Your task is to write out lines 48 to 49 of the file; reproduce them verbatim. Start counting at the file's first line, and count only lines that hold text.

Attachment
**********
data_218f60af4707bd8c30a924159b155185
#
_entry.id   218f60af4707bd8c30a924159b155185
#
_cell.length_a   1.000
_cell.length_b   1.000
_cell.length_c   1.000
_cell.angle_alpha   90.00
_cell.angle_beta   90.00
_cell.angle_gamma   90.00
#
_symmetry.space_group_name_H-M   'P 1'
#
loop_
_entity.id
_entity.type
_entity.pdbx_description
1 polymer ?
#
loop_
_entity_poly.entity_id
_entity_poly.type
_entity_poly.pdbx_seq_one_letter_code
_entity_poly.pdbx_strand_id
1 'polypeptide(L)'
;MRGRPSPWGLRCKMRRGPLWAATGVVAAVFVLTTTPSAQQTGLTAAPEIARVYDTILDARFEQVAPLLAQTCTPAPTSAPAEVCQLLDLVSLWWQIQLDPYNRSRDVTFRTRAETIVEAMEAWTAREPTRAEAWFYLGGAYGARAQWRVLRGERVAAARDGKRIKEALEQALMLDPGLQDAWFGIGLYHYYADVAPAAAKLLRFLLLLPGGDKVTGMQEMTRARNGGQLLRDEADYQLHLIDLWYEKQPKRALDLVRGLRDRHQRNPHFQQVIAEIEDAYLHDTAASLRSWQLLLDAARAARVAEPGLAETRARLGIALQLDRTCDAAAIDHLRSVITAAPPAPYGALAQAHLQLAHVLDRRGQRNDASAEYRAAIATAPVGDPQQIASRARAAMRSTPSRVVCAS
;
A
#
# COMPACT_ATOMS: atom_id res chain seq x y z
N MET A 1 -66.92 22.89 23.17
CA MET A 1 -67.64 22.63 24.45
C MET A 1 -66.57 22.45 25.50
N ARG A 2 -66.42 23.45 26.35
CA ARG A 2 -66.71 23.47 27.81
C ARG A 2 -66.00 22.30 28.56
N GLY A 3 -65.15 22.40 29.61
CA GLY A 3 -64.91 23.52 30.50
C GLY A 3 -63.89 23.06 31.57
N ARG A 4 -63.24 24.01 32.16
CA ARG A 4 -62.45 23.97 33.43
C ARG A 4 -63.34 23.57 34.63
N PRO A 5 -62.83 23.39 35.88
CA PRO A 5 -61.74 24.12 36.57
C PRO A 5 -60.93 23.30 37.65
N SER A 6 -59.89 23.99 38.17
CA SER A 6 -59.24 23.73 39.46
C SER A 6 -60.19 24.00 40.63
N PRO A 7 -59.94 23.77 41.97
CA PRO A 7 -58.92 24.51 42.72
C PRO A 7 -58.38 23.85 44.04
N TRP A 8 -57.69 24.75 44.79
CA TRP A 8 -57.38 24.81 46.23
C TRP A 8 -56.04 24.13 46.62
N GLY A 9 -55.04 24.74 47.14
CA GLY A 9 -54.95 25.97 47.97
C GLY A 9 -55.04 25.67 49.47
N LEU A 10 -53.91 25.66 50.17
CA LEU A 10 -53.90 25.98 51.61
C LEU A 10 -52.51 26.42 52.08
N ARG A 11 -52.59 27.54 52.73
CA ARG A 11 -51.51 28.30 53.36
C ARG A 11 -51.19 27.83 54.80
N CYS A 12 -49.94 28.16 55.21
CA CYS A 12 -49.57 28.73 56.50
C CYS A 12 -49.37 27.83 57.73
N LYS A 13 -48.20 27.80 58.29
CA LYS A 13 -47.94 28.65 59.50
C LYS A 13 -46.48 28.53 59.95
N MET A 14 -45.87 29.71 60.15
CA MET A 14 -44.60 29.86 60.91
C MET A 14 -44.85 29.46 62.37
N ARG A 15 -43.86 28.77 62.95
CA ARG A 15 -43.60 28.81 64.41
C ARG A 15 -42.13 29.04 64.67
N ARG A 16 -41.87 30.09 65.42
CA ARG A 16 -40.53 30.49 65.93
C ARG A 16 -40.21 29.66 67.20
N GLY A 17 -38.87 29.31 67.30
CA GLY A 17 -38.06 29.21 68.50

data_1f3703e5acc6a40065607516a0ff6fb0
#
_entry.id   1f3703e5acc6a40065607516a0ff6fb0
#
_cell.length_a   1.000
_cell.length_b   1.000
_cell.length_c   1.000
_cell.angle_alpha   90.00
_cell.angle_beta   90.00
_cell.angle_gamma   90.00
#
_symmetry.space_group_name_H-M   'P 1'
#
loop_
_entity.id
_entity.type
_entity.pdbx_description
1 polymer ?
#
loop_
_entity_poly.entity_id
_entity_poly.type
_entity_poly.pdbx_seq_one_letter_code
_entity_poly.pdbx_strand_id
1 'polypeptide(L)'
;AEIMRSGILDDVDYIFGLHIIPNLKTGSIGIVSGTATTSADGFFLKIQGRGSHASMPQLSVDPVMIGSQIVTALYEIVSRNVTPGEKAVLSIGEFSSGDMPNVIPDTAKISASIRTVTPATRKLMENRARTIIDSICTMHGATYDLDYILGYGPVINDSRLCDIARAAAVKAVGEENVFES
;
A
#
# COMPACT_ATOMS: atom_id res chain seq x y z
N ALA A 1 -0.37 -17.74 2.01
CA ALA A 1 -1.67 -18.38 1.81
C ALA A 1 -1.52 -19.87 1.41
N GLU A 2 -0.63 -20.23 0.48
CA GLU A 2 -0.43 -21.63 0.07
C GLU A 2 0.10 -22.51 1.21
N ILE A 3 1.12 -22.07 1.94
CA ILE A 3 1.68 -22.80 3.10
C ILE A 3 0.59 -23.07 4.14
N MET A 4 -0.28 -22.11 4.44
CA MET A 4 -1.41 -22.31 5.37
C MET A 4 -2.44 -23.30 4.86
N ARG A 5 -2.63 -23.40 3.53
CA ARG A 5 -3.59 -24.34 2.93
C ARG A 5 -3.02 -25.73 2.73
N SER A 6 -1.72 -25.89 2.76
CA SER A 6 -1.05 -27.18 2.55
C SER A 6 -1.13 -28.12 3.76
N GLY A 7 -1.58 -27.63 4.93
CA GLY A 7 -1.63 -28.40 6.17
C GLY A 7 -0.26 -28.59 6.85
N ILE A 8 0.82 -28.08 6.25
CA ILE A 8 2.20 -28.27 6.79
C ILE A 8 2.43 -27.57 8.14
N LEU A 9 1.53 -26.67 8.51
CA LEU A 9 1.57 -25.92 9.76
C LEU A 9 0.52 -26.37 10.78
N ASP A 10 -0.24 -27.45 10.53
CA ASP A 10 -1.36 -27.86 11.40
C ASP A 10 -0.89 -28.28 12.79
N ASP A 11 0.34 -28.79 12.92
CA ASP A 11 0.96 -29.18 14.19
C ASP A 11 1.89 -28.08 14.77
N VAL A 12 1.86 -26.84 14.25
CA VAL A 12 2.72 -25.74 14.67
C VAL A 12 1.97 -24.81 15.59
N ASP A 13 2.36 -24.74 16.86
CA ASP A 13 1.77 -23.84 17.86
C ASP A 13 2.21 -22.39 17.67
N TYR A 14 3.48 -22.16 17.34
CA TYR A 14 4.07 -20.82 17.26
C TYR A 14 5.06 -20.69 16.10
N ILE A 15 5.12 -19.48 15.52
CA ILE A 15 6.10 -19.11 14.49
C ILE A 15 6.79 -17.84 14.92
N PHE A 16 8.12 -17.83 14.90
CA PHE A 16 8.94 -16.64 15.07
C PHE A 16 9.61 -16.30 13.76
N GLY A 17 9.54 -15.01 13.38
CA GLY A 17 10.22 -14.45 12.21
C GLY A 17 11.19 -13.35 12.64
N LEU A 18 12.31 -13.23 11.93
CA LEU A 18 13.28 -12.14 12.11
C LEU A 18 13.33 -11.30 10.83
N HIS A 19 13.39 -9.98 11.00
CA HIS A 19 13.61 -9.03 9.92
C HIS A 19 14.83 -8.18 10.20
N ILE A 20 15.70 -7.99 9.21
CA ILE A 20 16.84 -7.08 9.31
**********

C SER A 6 -60.19 24.00 40.63
N PRO A 7 -59.94 23.77 41.97